Dramatic rise in the personal, “God-like” legal powers of Immigration Minister, new report finds

Liberty Victoria’s Rights Advocacy Project (‘RAP’) today released a new report revealing the dramatic rise in the personal discretions and legal powers of the Immigration Minister.

One of the report’s authors, Lauren Bull, said that RAP’s investigations had found that despite previous Immigration Ministers warning that the Minister already held too much unchecked personal discretion, there was an alarming trend towards further expanding the Minister’s personal powers and removing checks and balances.

‘Important decisions affecting people’s basic rights and liberties must be made through processes that are fair, transparent and accountable. That’s why we can appeal everything from parking fines to Centrelink debts in this country. Yet when it comes to men, women and children seeking safety, we are seeing a massive explosion of personal ministerial power’, said Bull.

‘One politician has the personal power to decide whether a child is locked in indefinite detention or is set free. One politician has the personal power to decide whether a family fleeing shocking violence in the hope of a better life is able to apply for our protection. Giving one politician so much unchecked personal power over the lives of vulnerable people is an absolute recipe for injustice’, Bull said.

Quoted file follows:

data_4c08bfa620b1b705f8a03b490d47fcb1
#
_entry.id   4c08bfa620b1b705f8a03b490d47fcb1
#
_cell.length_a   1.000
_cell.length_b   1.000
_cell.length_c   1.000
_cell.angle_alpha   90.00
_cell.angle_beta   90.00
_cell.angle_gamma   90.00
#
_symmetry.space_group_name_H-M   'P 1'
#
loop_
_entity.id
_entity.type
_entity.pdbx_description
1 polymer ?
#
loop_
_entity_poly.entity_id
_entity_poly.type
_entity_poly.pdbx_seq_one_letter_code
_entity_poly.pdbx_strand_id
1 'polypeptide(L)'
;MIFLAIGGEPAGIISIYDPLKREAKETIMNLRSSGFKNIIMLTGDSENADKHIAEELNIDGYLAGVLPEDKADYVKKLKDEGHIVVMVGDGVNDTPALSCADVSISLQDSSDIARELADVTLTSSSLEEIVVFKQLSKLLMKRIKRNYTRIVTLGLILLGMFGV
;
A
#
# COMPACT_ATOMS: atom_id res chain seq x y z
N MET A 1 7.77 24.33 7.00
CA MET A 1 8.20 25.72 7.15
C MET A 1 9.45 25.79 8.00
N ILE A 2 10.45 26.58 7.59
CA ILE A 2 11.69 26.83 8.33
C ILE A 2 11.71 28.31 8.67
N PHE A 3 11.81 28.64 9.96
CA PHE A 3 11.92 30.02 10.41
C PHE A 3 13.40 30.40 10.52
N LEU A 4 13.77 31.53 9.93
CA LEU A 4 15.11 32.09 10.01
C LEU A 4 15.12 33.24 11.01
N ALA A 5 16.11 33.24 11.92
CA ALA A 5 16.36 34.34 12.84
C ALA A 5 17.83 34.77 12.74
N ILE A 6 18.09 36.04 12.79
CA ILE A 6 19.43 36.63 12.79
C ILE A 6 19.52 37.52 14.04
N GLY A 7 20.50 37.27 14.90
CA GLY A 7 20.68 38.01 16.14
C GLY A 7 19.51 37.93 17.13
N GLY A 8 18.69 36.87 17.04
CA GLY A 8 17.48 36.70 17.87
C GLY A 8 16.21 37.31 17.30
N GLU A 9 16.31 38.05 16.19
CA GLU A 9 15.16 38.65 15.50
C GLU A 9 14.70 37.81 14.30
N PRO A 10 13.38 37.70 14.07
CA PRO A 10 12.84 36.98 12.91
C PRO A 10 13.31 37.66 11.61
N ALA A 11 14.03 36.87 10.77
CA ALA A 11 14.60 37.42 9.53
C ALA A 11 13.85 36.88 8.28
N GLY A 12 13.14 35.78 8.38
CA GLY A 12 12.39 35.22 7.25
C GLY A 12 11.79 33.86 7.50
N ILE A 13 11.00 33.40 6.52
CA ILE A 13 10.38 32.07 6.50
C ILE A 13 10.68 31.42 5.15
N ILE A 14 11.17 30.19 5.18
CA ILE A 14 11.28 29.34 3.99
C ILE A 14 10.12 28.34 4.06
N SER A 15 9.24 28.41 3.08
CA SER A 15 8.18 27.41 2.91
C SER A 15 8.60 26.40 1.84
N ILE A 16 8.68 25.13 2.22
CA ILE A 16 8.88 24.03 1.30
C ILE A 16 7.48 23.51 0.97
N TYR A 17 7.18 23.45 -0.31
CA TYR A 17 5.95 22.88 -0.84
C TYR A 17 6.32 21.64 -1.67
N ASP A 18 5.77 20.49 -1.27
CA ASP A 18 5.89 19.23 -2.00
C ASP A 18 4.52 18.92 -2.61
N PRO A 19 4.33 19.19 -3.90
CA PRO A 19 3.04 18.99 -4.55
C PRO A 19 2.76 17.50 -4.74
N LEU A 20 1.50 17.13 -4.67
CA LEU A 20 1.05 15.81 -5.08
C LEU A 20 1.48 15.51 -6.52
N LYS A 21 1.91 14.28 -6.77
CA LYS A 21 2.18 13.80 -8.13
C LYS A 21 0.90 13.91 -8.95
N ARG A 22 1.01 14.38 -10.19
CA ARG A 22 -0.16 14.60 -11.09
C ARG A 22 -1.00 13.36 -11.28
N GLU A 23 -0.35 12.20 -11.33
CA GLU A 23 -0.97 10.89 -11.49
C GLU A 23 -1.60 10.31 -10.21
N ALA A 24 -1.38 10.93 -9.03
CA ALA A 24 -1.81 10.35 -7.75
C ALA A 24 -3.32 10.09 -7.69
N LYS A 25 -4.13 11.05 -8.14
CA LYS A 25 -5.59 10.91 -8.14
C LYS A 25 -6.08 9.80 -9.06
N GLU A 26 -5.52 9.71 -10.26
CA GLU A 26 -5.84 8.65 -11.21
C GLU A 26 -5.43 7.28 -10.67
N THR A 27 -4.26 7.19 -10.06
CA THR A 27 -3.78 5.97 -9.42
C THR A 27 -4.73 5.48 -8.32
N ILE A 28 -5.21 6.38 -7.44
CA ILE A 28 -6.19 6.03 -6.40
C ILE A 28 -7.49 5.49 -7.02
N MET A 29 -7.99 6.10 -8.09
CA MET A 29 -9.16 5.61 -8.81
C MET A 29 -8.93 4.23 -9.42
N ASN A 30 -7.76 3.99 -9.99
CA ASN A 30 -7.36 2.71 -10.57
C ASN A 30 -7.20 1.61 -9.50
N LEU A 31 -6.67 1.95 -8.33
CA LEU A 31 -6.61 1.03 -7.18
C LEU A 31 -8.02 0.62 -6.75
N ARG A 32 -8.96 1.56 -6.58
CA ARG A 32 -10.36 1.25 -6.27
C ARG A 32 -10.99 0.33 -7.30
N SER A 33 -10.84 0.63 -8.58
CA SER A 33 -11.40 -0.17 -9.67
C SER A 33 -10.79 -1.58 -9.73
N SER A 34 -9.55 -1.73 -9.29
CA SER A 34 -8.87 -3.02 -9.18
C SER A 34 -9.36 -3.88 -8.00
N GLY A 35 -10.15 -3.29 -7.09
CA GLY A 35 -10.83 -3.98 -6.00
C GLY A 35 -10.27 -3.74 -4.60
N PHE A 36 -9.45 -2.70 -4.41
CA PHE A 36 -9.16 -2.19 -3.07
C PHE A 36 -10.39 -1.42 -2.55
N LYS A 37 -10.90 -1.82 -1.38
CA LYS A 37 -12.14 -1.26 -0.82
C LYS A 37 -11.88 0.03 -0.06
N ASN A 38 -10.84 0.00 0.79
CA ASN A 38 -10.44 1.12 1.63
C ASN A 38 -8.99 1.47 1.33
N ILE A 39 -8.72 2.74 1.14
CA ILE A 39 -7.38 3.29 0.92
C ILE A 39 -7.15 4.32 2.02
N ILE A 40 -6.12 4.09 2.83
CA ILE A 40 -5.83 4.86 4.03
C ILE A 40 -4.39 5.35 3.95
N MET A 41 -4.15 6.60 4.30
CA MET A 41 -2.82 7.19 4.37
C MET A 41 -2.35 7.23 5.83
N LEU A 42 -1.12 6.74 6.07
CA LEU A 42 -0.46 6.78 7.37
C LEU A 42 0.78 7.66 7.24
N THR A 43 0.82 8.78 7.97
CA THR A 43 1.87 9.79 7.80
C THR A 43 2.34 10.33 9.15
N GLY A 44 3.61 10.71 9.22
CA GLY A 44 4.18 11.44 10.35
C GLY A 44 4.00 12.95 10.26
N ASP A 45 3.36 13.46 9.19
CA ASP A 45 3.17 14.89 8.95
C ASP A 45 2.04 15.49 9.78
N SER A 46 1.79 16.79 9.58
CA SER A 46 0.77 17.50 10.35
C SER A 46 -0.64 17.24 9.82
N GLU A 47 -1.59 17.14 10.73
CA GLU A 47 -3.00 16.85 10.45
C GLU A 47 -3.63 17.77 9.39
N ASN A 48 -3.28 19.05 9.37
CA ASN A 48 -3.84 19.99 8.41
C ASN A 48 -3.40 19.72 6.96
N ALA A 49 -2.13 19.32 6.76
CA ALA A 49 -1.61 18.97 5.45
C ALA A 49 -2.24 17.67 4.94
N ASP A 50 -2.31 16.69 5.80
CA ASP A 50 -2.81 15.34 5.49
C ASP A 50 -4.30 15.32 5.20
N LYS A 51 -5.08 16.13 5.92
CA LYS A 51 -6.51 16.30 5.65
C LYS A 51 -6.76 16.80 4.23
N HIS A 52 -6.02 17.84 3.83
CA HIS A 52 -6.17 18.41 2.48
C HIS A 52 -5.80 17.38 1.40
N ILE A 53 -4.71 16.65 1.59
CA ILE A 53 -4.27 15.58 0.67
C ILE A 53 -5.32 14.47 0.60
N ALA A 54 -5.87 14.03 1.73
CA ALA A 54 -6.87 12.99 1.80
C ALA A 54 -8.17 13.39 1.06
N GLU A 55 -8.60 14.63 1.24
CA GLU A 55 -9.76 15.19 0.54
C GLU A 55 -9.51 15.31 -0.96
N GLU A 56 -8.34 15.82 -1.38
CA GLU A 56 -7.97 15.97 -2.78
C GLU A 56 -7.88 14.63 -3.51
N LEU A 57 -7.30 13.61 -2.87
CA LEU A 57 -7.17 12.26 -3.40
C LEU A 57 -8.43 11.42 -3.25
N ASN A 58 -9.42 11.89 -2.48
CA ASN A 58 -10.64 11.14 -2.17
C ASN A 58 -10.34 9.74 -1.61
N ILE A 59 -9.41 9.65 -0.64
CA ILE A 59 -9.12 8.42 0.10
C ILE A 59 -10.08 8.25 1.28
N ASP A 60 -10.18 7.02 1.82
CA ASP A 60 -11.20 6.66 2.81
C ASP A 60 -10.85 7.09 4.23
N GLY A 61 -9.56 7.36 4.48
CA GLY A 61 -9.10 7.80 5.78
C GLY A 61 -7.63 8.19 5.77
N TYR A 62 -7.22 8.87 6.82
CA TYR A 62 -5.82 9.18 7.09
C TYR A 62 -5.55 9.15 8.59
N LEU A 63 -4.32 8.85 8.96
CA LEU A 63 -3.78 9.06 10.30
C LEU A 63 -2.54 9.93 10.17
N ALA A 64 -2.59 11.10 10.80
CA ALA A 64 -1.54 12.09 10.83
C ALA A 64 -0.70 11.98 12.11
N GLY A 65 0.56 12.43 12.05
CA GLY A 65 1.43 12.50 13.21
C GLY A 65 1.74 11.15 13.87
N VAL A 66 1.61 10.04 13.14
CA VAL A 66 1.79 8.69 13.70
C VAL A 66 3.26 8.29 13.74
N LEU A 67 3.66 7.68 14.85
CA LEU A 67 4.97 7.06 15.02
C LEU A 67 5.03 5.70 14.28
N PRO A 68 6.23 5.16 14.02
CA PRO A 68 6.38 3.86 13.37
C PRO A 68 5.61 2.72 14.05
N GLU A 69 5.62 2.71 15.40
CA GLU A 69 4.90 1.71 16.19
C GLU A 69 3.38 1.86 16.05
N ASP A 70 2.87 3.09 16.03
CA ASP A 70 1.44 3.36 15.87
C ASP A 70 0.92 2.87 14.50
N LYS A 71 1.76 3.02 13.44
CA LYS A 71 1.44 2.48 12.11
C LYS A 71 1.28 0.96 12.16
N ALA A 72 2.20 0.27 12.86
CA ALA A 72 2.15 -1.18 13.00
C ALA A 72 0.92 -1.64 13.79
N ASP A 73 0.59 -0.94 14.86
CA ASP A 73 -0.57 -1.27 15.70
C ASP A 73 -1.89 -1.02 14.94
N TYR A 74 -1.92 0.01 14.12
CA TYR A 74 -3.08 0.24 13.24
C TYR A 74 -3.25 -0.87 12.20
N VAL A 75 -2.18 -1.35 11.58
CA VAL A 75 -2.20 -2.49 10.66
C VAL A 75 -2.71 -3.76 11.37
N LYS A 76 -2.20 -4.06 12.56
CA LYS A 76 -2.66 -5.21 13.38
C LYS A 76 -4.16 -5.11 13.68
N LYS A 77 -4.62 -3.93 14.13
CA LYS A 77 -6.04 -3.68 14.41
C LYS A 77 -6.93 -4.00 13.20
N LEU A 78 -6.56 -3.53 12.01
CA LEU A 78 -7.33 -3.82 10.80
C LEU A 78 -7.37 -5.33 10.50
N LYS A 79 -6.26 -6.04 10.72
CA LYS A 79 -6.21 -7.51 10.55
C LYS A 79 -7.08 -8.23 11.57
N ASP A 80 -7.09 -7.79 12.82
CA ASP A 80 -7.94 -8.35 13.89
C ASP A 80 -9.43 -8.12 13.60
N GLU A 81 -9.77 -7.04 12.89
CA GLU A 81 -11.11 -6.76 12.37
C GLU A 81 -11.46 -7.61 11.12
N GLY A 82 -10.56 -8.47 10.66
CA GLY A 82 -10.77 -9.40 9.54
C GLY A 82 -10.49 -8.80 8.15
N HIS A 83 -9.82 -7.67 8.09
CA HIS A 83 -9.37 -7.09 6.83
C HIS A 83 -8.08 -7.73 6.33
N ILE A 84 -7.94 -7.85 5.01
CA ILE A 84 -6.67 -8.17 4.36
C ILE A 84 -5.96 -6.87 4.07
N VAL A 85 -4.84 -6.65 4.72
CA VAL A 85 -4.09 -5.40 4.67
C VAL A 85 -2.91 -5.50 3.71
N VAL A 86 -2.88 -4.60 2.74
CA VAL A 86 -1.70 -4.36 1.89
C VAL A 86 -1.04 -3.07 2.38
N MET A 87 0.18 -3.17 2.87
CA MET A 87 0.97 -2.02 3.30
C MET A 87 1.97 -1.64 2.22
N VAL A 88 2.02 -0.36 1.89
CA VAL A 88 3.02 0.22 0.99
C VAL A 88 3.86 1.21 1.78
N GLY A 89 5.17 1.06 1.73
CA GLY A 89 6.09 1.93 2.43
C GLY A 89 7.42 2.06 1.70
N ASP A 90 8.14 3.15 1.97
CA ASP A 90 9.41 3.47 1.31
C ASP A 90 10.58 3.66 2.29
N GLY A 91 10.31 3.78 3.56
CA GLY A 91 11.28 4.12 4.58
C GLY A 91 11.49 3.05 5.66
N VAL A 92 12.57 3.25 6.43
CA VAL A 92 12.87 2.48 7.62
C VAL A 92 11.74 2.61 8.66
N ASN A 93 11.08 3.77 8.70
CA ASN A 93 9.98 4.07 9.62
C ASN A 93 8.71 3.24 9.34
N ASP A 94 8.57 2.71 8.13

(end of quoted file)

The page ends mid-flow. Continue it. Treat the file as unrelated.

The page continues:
The report compares the personal powers and discretions of the Immigration Minister to other Cabinet Ministers and documents their rapid expansion over time.

‘Under Australian law, no other Minister — not even the Prime Minister — is given anywhere near as much unchecked power. It is fundamentally at odds with basic principles of democracy and the rule of law for one politician to have some much personal power to make such important decisions affecting people’s most basic of rights’, said Bull.

The report recommends wide-ranging changes to migration law to ensure adequate checks and balances are in place and to remove the extraordinary, unreviewable powers conferred on the Minister for Immigration and Border Protection.

Ian Macphee, who was Immigration Minister under Malcolm Fraser, wrote the foreword for the report and said:

‘I am disgusted by the power accorded to current ministers regarding the lives of people fleeing persecution. The sheer breadth of the Minister’s discretionary power ensures that unfair decisions will be made in haste and rarely subject to objective review. It is un-Australian’.

Macphee is one of the panel launching the report at a panel discussion on 4 May 2017 at the Castan Centre for Human Rights Law. The panel will be moderated by Jane Lee, court reporter for Fairfax, and will also include Roj Amedi, an editor, write and strategist, Chris Berg, a fellow of the IPA and RMIT, and Charlie Powles, senior supervising solicitor at Refugee Legal and a former member of the Migration Review Tribunal and Refugee Review Tribunal.